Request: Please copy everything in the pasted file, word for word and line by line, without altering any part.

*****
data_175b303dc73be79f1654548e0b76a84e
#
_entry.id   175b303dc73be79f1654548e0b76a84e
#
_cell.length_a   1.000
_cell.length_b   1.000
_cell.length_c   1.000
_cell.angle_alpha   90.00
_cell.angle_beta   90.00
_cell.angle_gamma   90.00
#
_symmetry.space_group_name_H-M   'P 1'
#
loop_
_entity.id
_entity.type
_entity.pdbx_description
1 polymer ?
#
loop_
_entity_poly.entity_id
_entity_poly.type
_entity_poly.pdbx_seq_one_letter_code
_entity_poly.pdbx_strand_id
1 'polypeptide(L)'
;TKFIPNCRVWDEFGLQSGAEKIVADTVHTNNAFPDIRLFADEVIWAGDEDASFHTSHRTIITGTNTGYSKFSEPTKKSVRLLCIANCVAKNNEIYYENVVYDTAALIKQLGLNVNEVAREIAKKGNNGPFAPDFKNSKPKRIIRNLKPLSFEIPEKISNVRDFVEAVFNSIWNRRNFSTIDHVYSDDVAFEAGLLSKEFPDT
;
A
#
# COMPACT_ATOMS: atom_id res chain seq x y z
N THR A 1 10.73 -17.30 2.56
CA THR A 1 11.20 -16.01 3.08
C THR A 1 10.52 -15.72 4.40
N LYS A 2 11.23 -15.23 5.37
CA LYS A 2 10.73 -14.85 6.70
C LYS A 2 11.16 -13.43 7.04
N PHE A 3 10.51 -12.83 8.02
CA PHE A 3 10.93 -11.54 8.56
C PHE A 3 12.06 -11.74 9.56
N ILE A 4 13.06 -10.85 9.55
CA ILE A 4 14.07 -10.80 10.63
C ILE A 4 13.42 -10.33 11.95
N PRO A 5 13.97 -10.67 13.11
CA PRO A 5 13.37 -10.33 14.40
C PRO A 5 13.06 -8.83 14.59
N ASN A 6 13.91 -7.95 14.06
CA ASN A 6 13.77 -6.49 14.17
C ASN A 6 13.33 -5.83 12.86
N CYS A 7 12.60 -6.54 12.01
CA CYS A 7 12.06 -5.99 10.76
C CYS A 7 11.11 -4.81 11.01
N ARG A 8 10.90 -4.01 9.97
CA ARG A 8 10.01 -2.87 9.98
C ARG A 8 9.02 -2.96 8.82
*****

data_175b303dc73be79f1654548e0b76a84e
#
_entry.id   175b303dc73be79f1654548e0b76a84e
#
_cell.length_a   1.000
_cell.length_b   1.000
_cell.length_c   1.000
_cell.angle_alpha   90.00
_cell.angle_beta   90.00
_cell.angle_gamma   90.00
#
_symmetry.space_group_name_H-M   'P 1'
#
loop_
_entity.id
_entity.type
_entity.pdbx_description
1 polymer ?
#
loop_
_entity_poly.entity_id
_entity_poly.type
_entity_poly.pdbx_seq_one_letter_code
_entity_poly.pdbx_strand_id
1 'polypeptide(L)'
;TKFIPNCRVWDEFGLQSGAEKIVADTVHTNNAFPDIRLFADEVIWAGDEDASFHTSHRTIITGTNTGYSKFSEPTKKSVRLLCIANCVAKNNEIYYENVVYDTAALIKQLGLNVNEVAREIAKKGNNGPFAPDFKNSKPKRIIRNLKPLSFEIPEKISNVRDFVEAVFNSIWNRRNFSTIDHVYSDDVAFEAGLLSKEFPDT
;
A
#
# COMPACT_ATOMS: atom_id res chain seq x y z
N THR A 1 10.73 -17.30 2.56
CA THR A 1 11.20 -16.01 3.08
C THR A 1 10.52 -15.72 4.40
N LYS A 2 11.23 -15.23 5.37
CA LYS A 2 10.73 -14.85 6.70
C LYS A 2 11.16 -13.43 7.04
N PHE A 3 10.51 -12.83 8.02
CA PHE A 3 10.93 -11.54 8.56
C PHE A 3 12.06 -11.74 9.56
N ILE A 4 13.06 -10.85 9.55
CA ILE A 4 14.07 -10.80 10.63
C ILE A 4 13.42 -10.33 11.95
N PRO A 5 13.97 -10.67 13.11
CA PRO A 5 13.37 -10.33 14.40
C PRO A 5 13.06 -8.83 14.59
N ASN A 6 13.91 -7.95 14.06
CA ASN A 6 13.77 -6.49 14.17
C ASN A 6 13.33 -5.83 12.86
N CYS A 7 12.60 -6.54 12.01
CA CYS A 7 12.06 -5.99 10.76
C CYS A 7 11.11 -4.81 11.01
N ARG A 8 10.90 -4.01 9.97
CA ARG A 8 10.01 -2.87 9.98
C ARG A 8 9.02 -2.96 8.82